Directed by Sidney J. Furie
Written by Bill Canaway and James Doran (based on the Len Deighton novel)
Starring: Michael Caine, Guy Doleman, Nigel Green, Sue Lloyd
Tagline: The Spy Story of the Century
Trivia: Harry Palmer is credited the first action hero to wear glasses.
Although The Ipcress File was produced by Harry Saltzman of James Bond fame, the style and look of the film could not be more different from the Bond franchise. In a star making role, Michael Caine plays Harry Palmer, a methodical counter-espionage agent who likes to challenge authority. Unlike 007, Harry deals with gritty side of spy craft where the work is often mundane and the rewards are sparse.
The plot involves a sudden epidemic of English scientists who come up missing . Harry gets called off a boring surveillance job to pursue leads in the case of the vanishing scientists. His old boss Colonel Ross (Doleman) seems glad to be rid of him, while his new one Major Dalby (Green) appears to be out of his depth, the same goes for his incompetent team of investigators. Soon enough, Harry finds his life in danger.
Unlike Bond we see Harry doing everyday things like shopping at the supermarket. Can you imagine 007 buying groceries? Harry’s only passions are for cooking, classical music, and girls, but has nothing like Bond’s adventurous personal life. So espionage work is boring and the pay is low – and forget about having any privacy.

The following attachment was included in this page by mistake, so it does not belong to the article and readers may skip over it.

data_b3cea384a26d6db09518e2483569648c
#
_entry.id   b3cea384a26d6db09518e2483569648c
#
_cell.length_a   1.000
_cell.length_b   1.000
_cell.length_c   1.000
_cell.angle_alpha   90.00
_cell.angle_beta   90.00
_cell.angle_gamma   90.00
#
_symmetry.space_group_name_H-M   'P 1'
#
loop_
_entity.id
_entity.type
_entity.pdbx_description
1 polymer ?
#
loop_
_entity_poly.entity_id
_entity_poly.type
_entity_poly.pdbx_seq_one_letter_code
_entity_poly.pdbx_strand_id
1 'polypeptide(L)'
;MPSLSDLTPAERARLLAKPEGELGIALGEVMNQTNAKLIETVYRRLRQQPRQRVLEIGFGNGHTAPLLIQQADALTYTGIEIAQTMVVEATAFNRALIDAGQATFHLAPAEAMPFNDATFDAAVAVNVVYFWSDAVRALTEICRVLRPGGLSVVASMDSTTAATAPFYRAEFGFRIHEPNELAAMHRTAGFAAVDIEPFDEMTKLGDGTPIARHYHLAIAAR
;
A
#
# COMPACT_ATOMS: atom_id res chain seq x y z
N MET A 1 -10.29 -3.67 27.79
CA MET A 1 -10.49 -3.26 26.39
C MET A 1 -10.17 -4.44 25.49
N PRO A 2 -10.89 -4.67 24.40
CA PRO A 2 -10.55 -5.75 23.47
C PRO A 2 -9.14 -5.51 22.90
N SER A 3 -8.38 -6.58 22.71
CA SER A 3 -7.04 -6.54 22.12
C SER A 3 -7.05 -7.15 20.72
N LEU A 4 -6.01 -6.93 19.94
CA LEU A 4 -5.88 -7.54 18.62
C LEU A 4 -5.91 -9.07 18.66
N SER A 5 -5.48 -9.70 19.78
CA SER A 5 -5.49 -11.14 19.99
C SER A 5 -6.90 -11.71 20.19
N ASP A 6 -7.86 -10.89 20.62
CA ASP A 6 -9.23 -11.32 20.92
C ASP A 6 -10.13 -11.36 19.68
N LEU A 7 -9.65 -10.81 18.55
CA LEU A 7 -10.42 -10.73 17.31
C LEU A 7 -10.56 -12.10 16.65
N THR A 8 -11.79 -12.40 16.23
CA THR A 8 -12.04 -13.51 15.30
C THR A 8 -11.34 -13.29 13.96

The locations and camera style of The Ipcress File reinforce the unromantic tone of the story. The office buildings are drab, London is gray and cloudy all the time. No one ever smiles. Even the action sequences are shot without fanfare, during a fight scene the camera is kept distant so the viewer must squint their eyes to see what is happening. No nifty gadgets either, just standard issue guns. John Barry’s music features a cimbalom, creating a low key sound to the music- the complete opposite of his bombastic Bond themes.
The first half does a great job of establishing mood and character. The story picks up in the last act as Harry realizes he’s being set up and discovers a nefarious communist plot. Eventually, he gets captured and his put through psychological torture in an unsettling sequence that looks like a psychedelic art film.
There’s an insular British flavor to The Ipcress File that may be lost on American audiences (including me). While the James Bond films were always British in character- they were made with a global audience in mind. But most noteworthy is Caine as the unassuming everyman, introducing a new type of protagonist to Cold War cinema.